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Blunt Trauma

Blunt trauma usually occurs when the eye is hit by a large, non-penetrating object such as a baseball, fist, or airbag.

Corneal Abrasions are scratches to the front surface of the eye. Treatment includes antibiotic ointment and sometimes patching until the abrasion heals.

Traumatic Uveitis is inflammation within the anterior chamber secondary to blunt trauma. Topical Steroids are used to reverse the inflammation.

Hyphema is bleeding in the anterior chamber of the eye. Steroids, dilating drops, and a shield are used to facilitate healing.

Ruptured Globe occurs when the eye wall becomes ruptured. Surgical closure of the wound is necessary to save the eye.

Orbital Wall Fractures are breaks in the thin bone that surround the eye. Surgical repair is indicated when muscle entrapment causes double vision or when the eye is pushed backward.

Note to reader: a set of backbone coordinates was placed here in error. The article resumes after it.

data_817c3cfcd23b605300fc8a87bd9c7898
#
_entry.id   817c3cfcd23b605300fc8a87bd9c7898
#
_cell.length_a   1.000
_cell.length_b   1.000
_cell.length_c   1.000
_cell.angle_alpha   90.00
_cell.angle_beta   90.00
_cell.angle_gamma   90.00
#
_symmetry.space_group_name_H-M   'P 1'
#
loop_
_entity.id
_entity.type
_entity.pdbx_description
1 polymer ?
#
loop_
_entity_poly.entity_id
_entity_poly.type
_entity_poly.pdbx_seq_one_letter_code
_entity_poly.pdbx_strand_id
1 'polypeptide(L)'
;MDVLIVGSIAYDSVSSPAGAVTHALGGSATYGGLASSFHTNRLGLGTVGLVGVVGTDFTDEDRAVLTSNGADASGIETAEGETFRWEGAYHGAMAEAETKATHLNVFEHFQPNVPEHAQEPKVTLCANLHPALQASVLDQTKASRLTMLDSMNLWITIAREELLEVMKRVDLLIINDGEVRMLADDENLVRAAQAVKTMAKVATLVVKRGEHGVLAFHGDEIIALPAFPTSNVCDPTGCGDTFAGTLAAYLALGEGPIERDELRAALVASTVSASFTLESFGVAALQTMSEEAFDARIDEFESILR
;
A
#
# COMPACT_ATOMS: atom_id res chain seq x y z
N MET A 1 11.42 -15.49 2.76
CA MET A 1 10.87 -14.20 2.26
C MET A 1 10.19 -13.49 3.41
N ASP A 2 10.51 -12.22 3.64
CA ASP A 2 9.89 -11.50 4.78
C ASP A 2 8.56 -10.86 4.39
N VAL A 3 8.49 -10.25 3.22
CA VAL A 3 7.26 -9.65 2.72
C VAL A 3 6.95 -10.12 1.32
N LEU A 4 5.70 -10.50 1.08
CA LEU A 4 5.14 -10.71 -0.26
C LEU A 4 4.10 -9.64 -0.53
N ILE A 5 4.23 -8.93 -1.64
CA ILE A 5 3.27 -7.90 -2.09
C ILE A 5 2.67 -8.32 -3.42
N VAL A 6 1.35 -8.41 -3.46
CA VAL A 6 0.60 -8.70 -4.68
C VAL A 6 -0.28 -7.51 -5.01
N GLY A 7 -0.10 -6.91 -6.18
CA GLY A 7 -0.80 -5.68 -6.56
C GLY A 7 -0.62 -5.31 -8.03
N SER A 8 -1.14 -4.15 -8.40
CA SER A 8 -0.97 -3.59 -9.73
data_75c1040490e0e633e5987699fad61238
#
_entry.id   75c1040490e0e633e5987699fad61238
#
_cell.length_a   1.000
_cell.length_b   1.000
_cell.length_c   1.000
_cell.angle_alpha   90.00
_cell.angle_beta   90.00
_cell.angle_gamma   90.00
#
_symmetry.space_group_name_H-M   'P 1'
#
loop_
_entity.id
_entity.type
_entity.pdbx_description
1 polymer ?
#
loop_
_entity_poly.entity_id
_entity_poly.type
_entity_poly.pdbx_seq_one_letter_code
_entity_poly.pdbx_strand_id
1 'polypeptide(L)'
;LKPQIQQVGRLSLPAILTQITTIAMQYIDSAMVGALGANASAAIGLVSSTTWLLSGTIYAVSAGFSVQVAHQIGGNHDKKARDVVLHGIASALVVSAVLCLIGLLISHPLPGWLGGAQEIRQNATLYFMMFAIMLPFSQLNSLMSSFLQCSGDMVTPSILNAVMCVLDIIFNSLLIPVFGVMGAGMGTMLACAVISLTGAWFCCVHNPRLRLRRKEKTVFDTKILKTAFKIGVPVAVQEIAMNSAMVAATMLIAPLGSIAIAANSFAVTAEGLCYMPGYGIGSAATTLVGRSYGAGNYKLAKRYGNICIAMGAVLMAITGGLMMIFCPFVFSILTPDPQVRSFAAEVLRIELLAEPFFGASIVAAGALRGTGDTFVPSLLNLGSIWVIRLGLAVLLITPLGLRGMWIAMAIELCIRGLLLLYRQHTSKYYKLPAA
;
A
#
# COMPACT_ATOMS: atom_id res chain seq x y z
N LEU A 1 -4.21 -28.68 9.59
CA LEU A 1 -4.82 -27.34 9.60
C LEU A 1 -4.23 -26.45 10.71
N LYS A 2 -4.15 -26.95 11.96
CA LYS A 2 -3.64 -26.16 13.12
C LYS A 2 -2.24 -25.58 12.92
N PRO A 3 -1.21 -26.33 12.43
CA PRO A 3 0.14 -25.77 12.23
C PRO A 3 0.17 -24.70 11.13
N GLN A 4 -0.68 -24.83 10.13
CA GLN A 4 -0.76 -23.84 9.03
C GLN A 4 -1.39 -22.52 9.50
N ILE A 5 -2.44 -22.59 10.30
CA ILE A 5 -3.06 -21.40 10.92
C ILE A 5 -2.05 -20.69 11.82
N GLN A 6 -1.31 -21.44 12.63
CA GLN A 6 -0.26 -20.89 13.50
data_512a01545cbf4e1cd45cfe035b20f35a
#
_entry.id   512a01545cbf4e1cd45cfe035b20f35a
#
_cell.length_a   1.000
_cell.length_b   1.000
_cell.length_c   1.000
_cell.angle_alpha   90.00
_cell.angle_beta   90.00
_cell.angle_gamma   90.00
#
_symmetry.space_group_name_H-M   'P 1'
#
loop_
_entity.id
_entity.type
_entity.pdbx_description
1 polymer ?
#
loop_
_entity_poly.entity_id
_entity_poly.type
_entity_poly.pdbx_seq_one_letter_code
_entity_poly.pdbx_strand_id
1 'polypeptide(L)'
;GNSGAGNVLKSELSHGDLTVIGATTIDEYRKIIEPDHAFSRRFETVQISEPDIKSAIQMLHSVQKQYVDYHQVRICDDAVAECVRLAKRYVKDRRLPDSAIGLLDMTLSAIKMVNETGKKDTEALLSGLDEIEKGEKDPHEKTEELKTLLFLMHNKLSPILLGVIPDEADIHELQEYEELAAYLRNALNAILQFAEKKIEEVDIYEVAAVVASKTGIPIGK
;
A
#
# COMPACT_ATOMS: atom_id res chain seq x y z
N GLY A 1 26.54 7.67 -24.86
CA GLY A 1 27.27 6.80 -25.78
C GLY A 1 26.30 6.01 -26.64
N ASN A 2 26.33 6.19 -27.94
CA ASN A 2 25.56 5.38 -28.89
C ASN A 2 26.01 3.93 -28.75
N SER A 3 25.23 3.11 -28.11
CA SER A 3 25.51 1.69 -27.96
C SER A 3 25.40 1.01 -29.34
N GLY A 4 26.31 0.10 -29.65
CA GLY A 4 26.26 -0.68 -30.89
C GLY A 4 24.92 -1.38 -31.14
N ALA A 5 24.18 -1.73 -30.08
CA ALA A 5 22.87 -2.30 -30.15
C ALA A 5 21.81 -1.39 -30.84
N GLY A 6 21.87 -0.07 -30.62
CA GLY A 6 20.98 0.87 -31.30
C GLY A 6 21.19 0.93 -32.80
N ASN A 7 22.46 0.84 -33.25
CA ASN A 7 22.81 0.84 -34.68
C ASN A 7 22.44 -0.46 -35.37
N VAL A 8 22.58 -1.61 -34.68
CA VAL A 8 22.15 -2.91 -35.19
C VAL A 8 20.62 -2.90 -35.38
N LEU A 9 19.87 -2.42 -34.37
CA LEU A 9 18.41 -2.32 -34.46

Choroidal Rupture is tearing or splitting of the choroid, the deep layer beneath the retina. Blood often collects beneath the retina. Scarring usually develops in the site of choroidal rupture. When the macula is involved, vision is usually decreased.

Macular Holes sometimes develop following blunt trauma. Vitrectomy is necessary to close hole and restore vision.


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Next topic: Penetrating Injury

Corneal abrasion stained with fluorescein.
Inflammatory cells within the anterior chamber.
Hyphema - blood pooling within the anterior chamber.
Ruptured globe resulting from a fist fight.
Inferior orbital fracture.
Choroidal rupture due to fist fight.
Traumatic macular hole due to motor vehicle accident.
Mohawk Valley Retina
4350 Middle Settlement Rd
New Hartford, NY 13413
(315) 732-0995